February 17, 1966 — In the United Kingdom, Episode Twenty-one of the first season of The Thunderbirds,  “The Duchess Assignment”, aired. Created by Gerry and Sylvia Anderson, and. filmed by their production company. The electronic marionette puppetry which they called Supermarionation  was combined with scale-model special effects sequences.  It was the fifth such project by their company. You can see this episode of the Thunderbirds here.

(10) TODAY’S BIRTHDAYS.

[Compiled by Cat Eldridge.]

  • Born February 17, 1903 Kenne Duncan. He’s got a number of genre credits starting with the 1938 Flash Gordon’s Trip to Mars serial where he was the Airdrome Captain. He’d play Ram Singh, the butler to the Spider, in The Spider’s Web and The Spider Returns serials, and he’d be Lt. Lacy in the 1939 Buck Rogers serial. Several years later, he’d be Cheney Hencheman Barnett in The Adventures of Captain Marvel serial. You can see him in the first chapter of Spider’s Web serial here. (Died 1972.)
  • Born February 17, 1912 Andre  Norton. She penned well over a dozen series, but her major series was Witch World which began rather appropriately with Witch World in 1963. The first six novels in that series were Ace Books paperback originals published in the Sixties. I remember them with some fondness quite some decades after reading them. (Died 2005.)
  • Born February 17, 1920 Curt Swan. He’s the artist most associated with Superman during the Silver Age, and he produced hundreds of covers and stories from the Fifties through the Eighties. He would be let go in the DC reorganization of the Eighties with his last work as a regular artist on Superman being the 1986 story “Whatever Happened to the Man of Tomorrow?” that was written by Alan Moore. (Died 1996.)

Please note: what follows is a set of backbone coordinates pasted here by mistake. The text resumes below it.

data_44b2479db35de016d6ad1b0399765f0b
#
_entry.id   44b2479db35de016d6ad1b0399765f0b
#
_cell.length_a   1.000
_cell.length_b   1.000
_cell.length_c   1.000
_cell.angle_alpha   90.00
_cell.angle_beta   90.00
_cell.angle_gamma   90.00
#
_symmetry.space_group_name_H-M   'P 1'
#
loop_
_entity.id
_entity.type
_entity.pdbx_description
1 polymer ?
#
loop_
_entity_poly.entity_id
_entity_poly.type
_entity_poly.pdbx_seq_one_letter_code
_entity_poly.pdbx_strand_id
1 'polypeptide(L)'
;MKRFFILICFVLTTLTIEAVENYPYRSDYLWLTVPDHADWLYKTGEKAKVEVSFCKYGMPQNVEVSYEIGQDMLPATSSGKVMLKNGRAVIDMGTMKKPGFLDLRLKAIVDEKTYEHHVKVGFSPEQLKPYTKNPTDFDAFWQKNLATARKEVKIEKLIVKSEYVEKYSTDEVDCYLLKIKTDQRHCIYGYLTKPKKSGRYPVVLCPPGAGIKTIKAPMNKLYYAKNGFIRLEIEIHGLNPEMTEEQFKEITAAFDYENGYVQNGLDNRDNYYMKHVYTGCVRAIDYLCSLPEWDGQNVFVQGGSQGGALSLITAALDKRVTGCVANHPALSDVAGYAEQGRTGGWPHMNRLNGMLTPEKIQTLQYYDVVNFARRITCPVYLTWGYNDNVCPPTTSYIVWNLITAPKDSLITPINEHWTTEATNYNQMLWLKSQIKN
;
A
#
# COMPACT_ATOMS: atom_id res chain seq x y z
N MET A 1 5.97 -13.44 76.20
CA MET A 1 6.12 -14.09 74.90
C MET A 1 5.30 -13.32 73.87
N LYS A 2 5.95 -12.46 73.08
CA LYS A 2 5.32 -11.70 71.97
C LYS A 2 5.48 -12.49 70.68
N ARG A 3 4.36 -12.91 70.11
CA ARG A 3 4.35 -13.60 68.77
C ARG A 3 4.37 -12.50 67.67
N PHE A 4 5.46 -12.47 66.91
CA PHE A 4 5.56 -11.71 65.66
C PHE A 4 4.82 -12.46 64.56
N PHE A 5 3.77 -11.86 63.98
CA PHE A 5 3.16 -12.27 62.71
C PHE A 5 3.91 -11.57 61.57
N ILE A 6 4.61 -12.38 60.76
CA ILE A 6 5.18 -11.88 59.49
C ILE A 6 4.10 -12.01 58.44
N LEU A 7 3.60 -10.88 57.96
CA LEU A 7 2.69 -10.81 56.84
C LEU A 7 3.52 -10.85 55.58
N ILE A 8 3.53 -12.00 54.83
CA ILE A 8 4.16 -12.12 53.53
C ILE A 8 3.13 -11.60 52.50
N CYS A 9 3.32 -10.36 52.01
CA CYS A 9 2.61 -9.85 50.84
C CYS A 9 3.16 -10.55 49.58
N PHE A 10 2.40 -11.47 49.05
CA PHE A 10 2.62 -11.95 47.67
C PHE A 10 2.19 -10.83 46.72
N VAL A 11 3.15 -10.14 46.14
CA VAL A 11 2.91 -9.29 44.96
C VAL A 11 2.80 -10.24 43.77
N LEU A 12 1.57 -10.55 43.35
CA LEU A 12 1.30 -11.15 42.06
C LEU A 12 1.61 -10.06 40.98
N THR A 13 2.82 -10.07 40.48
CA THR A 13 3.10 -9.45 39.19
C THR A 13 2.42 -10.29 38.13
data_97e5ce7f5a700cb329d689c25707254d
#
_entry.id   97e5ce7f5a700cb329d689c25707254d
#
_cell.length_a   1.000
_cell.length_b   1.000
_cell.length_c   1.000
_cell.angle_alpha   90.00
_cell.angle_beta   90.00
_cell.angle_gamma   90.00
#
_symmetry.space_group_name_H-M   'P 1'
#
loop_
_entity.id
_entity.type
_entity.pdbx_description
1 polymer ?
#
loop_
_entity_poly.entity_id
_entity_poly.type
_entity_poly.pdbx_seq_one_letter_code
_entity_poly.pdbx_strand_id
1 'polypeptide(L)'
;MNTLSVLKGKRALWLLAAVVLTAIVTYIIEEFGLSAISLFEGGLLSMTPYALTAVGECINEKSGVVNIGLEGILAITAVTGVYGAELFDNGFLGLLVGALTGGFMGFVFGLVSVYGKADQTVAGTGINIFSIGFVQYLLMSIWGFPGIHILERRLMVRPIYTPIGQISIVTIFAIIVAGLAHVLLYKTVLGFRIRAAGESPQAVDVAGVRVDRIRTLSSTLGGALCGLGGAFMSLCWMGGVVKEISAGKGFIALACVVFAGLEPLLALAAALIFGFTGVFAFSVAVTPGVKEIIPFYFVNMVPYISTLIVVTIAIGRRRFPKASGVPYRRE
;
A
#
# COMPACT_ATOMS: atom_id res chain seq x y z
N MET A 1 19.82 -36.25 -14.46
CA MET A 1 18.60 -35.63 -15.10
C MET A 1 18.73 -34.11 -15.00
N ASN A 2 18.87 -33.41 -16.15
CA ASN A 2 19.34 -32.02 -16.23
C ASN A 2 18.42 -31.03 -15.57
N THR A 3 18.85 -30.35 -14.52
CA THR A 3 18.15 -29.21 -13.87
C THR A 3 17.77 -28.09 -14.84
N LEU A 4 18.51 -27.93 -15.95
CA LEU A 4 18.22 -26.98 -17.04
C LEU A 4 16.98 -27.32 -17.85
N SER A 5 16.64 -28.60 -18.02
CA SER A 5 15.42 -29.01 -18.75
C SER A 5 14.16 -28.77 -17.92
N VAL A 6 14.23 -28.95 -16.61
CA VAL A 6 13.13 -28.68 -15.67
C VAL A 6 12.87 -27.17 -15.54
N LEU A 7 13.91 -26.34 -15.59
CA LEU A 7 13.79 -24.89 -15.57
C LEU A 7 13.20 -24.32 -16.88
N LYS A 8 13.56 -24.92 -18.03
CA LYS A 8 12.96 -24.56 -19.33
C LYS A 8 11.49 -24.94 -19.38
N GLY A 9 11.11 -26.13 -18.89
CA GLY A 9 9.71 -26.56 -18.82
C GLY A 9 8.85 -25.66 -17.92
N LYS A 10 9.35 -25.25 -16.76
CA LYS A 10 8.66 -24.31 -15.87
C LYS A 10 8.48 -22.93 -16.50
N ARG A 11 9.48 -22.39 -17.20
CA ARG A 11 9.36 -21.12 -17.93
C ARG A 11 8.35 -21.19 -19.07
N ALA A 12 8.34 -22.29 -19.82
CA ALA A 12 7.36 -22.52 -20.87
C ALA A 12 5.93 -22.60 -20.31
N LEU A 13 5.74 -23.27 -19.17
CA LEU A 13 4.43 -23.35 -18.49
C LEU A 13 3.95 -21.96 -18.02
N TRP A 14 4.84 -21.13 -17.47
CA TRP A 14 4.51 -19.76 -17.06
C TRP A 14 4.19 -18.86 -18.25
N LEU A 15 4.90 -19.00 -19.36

• Born February 17, 1930 Ruth Rendell. I’ve read and enjoyed some of her mysteries down the decade but am not familiar at all with the three listed as genre by ISFDB (The Killing Doll, The Tree of Hands and The Bridesmaid). Who of you is familiar with these? (Died 2015.)
  • Born February 17, 1931 Johnny Hart. The creator of B.C. and The Wizard of Id. (Brant Pant was the other creator of the latter strip.)  He certainly wasn’t without controversy as this strip attests. (Died 2007.)
  • Born February 17, 1954 Don Coscarelli, 66. A film director, producer, and screenwriter best known for horror films. His credits include the Phantasm series, The Beastmaster, and Bubba Ho-Tep, the latter based on a novella by Joe R. Lansdale whom I’ve met and who is a really nice person
  • Born February 17, 1971 Denise Richards, 49. Her first genre role was as Tammy in Tammy and the T-Rex (really don’t ask). Her next role was the one she’s known for as Carmen Ibañez in Starship Troopers. She’ll be a few years later Dr. Christmas Jones in The World Is Not Enough, the eighteenth Bond film. She’s been announced as playing Victoria Darw in the still to be scheduled Timecrafters: The Treasure of Pirate’s Cove.